Sept. 18 (Bloomberg) -- China cut the maximum retail prices for some cancer, immune and blood system drugs by an average of 17 percent, the country’s top planning agency said.
“Oncology, immune and blood system drugs are costly and have a greater impact on patients, so lowering their prices can effectively reduce the burden” on patients, the National Development and Reform Commission said in a statement posted on its website today.
The price cuts, effective October 8, comes as China seeks to rein in the rising cost of health care for its aging population. Policy makers are also expanding national health insurance coverage to include more major diseases, and adding to its list of essential drugs, for which prices are controlled by the government, Health Minister Chen Zhu said yesterday.
“This latest move was in-line with past drug price cuts of about 18 and 19 percent, so the market would see this as quite reasonable,” said Gideon Lo, an analyst with Nomura Holdings Inc. in Hong Kong. China has cut the price of drugs five times since 2009, and more than 20 times since 2000, Lo said in a telephone interview.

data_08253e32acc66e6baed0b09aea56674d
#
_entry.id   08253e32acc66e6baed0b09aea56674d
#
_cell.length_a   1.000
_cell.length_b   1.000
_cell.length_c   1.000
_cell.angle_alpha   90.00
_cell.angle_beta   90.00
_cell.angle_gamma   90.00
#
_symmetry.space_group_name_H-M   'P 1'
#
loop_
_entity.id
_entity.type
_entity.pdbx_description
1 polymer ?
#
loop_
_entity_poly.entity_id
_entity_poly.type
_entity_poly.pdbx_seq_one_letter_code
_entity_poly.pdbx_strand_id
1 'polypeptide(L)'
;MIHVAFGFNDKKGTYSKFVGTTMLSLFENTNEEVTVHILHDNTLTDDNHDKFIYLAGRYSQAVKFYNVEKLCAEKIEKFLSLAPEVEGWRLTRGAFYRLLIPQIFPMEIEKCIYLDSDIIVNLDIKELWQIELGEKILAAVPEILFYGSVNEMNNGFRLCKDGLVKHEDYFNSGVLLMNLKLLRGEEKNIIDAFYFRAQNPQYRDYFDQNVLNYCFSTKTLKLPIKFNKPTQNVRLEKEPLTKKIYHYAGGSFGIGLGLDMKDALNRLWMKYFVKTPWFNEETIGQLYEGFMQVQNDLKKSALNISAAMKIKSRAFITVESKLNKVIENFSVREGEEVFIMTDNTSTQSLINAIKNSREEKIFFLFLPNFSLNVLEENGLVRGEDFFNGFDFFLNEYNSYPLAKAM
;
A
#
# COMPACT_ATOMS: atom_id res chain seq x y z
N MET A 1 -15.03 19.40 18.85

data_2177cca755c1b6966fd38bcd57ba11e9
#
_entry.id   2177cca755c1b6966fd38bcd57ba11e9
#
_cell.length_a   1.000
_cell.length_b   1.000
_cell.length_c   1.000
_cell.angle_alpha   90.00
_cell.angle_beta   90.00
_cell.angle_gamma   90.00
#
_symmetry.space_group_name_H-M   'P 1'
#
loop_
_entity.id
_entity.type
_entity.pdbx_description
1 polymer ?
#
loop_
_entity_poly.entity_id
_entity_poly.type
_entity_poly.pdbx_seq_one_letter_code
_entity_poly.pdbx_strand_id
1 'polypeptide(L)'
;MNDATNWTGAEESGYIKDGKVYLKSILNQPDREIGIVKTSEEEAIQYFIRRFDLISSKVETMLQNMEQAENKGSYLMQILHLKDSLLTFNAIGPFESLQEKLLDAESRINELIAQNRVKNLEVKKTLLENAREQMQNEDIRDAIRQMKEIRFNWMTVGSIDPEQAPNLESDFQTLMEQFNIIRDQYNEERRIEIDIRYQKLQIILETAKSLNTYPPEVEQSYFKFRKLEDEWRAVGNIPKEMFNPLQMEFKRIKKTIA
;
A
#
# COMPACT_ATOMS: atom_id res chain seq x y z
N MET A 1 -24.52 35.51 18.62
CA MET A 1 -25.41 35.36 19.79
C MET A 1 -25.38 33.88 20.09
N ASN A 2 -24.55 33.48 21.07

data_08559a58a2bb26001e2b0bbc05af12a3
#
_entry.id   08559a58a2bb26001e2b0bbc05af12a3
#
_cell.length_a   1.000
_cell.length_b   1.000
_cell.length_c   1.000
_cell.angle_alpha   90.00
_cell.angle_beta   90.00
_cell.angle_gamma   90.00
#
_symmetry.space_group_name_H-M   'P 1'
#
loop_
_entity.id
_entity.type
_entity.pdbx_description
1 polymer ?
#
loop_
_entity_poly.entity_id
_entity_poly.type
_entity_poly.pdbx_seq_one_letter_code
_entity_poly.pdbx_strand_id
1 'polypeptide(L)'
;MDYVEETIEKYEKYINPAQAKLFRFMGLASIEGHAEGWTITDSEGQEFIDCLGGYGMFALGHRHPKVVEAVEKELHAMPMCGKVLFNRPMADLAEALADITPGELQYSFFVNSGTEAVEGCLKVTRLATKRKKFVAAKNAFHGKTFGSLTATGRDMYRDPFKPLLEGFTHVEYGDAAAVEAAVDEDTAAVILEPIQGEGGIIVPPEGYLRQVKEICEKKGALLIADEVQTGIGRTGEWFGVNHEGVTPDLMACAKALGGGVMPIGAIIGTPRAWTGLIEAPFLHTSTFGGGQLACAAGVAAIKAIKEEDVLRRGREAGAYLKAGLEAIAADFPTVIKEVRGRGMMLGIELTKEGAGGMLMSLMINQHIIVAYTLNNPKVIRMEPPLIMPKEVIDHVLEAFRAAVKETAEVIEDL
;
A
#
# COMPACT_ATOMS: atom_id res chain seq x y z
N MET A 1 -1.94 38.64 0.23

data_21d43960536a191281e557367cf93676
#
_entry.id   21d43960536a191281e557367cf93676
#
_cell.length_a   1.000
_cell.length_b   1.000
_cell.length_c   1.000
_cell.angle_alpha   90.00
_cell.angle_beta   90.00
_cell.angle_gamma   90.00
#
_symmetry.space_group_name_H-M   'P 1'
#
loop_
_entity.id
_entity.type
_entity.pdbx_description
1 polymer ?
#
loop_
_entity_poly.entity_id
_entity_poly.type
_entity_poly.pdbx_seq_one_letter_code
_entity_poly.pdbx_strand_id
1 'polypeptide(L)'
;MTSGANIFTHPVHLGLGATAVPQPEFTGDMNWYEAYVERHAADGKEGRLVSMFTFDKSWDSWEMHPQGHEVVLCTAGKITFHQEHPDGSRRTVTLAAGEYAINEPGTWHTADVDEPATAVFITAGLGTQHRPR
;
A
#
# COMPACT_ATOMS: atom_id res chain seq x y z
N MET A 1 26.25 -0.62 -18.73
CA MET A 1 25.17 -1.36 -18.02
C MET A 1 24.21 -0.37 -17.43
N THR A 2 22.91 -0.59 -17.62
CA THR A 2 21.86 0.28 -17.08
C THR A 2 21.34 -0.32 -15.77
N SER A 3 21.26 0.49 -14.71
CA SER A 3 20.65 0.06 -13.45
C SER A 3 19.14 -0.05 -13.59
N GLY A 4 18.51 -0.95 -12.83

The latest round of price cuts, which affects 95 variety of medicines and more than 200 formulations, will be applied mainly on drugs with “high daily costs”, and includes patented and innovative medicines, the NDRC said. Lower cost drugs were not affected.
Blood products for which hospitals face a shortage of supply had their prices raised to encourage production, according to the statement.
“Companies that have products that are focused on these specific therapies could see an impact to their prices,” Lo said. Companies that may be affected include Jiangsu Hengrui Medicine Co., which focuses on oncology drugs, Hong Kong-based Lansen Pharmaceutical Holdings Ltd., which makes immune system drugs, and Hainan-based Sihuan Pharmaceutical Holdings Group Ltd., which makes both oncology and blood system medicines.
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